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Mute Math Concert Review - 4/5/2007

Fine Line Music Cafe
Minneapolis, MN

I've heard many great things about the venue that is The Fine Line Music Cafe, and it seemed impressive, but I guess tonight was not the venue's time to shine. Did Mute Math play a poor show? No. The problem was that the audience wasn't feeling it. I saw Mute Math just over a year before at a smaller venue and there the crowd was jumping up and down and totally eating up the band's performance. In their first local performance of 2007, Paul Meany and Co. just gave a solid show because that's all the crowd asked for.

Openers The Cinematics and Someone Still Loves You, Boris Yeltsin, both delivered decent performances. I was a bit annoyed that both had a dose of that all-too-popular '80s retro sound a la Franz Ferdinand and The Killers. Both bands commented on the earliness of the show (the opening band started before 6pm) and one even asked if the audience was out there. The show wasn't sold out, but there were plenty of people there and they weren't feeling the more punkish openers that much.

Mute Math definitely got a set upgrade since I last saw them. There was one big, glowing light hanging above them that pulsated on and off throughout the show. The back was lined with white flourescents that blinked on and off to the music. With all these effects, the opening of "Collapse" leading into "Typical" was nothing short of overstimulating (in the good way that we post-MTV viewers like it). The band continued through their set with little interruption, including a new song that I can not remember the hook of. Many of their songs were not fast and furious, but the mood they created with songs like "Picture," "Stall Out," and "You Are Mine" is so amazing.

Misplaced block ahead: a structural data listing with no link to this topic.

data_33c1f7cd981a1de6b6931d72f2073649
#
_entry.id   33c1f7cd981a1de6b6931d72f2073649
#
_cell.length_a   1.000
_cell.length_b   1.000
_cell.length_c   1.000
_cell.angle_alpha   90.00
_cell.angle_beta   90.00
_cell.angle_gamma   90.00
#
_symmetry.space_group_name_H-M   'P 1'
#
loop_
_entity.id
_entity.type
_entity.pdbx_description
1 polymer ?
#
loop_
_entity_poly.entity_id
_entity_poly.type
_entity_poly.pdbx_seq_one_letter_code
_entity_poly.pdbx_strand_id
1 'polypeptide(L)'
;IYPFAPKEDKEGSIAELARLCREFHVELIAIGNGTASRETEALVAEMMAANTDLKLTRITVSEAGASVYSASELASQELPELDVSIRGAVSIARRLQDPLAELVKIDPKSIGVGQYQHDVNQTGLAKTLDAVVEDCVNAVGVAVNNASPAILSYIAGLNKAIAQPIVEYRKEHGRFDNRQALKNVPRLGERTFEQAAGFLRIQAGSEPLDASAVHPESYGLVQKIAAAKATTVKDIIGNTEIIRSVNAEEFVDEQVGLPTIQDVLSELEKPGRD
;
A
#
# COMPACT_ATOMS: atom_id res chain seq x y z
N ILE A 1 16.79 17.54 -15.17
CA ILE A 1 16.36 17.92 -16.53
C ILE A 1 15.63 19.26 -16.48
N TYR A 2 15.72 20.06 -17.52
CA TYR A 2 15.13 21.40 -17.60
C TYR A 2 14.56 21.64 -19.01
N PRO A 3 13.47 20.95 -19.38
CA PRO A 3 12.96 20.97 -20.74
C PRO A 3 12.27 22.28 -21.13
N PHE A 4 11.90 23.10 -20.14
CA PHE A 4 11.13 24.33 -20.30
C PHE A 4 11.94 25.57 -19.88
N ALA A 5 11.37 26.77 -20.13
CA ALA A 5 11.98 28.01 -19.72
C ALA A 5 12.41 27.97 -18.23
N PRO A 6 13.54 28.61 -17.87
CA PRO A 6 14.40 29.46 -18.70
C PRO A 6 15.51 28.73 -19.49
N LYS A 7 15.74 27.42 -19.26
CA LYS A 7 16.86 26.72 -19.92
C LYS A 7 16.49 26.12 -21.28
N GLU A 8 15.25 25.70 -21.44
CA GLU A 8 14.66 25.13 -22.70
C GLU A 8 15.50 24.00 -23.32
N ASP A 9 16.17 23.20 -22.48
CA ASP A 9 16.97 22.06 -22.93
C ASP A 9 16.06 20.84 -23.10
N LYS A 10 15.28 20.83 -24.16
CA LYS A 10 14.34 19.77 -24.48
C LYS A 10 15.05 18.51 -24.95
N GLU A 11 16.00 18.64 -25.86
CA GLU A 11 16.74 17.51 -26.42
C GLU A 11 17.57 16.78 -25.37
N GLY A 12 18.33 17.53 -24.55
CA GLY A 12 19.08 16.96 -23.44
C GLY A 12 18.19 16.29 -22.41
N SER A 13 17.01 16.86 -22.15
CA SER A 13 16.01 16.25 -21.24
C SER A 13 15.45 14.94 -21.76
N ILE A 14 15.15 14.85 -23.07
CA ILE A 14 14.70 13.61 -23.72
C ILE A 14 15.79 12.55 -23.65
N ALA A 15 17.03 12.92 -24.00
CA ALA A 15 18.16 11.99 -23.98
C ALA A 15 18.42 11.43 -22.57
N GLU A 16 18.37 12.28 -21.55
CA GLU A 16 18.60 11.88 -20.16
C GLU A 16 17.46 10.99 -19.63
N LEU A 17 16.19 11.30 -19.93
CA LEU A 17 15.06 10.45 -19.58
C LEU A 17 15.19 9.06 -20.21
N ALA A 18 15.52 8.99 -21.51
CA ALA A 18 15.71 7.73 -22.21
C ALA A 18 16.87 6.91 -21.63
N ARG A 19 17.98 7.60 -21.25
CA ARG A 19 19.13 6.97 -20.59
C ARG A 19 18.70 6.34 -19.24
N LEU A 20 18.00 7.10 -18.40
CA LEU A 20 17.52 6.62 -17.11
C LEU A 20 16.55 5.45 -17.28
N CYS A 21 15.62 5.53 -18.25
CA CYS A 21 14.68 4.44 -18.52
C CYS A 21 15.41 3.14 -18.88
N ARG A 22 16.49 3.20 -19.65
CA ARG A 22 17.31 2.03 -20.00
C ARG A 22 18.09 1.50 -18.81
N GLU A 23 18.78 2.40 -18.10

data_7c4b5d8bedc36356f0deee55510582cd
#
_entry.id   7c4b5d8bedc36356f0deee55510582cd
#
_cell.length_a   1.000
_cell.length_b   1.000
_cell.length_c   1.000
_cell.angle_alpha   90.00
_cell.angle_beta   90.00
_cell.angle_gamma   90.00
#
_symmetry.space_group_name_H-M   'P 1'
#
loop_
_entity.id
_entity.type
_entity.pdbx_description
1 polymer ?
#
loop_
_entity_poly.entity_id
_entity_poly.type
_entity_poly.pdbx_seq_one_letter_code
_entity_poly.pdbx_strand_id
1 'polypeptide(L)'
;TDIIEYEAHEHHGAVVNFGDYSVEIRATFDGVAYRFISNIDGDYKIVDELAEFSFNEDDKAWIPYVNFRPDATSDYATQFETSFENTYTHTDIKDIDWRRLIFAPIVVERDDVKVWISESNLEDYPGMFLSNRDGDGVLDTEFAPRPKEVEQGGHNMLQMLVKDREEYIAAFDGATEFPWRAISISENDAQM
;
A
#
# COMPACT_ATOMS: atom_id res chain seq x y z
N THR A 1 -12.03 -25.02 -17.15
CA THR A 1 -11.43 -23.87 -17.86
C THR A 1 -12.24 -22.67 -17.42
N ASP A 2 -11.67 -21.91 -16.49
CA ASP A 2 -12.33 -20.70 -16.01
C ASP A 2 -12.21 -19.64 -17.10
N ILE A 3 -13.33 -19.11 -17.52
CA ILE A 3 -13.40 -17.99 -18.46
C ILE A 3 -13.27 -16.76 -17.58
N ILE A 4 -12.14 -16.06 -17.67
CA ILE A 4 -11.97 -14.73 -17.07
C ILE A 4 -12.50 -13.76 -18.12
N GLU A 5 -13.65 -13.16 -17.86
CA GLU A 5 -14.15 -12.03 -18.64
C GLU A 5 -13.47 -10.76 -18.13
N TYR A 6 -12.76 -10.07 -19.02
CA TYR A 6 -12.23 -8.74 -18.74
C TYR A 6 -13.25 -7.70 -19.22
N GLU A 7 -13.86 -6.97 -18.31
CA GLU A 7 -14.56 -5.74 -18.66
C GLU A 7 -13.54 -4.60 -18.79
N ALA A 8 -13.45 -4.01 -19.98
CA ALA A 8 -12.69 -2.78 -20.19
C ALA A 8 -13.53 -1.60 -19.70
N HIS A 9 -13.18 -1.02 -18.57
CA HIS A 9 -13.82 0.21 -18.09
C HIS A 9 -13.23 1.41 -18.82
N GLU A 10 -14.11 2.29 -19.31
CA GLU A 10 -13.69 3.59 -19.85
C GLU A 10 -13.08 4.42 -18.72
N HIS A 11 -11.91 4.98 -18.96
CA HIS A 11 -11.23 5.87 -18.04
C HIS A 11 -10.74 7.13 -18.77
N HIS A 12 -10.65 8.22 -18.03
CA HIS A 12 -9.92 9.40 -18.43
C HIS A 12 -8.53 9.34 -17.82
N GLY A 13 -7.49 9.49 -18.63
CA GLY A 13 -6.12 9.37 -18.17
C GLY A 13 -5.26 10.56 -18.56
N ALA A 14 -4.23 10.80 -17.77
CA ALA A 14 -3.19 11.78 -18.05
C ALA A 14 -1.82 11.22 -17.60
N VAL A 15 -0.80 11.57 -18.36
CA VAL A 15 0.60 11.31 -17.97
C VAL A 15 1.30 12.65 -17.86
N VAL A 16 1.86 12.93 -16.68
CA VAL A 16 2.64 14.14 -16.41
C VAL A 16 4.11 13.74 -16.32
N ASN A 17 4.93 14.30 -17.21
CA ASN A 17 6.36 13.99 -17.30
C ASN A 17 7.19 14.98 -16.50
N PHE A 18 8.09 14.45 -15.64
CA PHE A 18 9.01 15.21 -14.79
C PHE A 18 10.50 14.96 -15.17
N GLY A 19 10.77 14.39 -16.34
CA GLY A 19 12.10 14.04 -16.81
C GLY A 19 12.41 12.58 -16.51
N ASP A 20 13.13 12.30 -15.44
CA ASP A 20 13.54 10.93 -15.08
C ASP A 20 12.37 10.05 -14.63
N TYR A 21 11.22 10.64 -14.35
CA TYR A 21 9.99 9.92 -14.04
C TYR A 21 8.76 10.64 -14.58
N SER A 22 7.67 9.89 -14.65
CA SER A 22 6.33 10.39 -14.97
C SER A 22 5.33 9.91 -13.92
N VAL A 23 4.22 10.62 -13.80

One of the highlights, of course, was the duo of "Stare At The Sun" and "Obselete." Bassist Roy Mitchell-Cárdenas brought out a full-isze string/upright bass for the songs and did an amazing job playing it. Of course, this also started to show Darren King's percussional-based genius which escalated through "Break The Same," which also finds guitarist Greg Hill putting his guitar down and picking his pedal board to deliver some electronic effects. Throughout, the audience gave Mute Math their attention, but only a dozen or so fans were jumping up and down in the front for "Chaos," "Control," or "Plan B."

The ultimate closing track is, of course, the album closer, "Reset." This experimental percussion and electronic track finds all the members running and jumping around stage while making beautiful, experimental music. However, most of the time I've seen them the band ends up breaking a couple things on the stage because the crowd is loving their antics so much. At this show, Mute Math just played the song and then left the stage. I loved the show, but all I heard as I was leaving was, "Hey, that was cool," from the audience.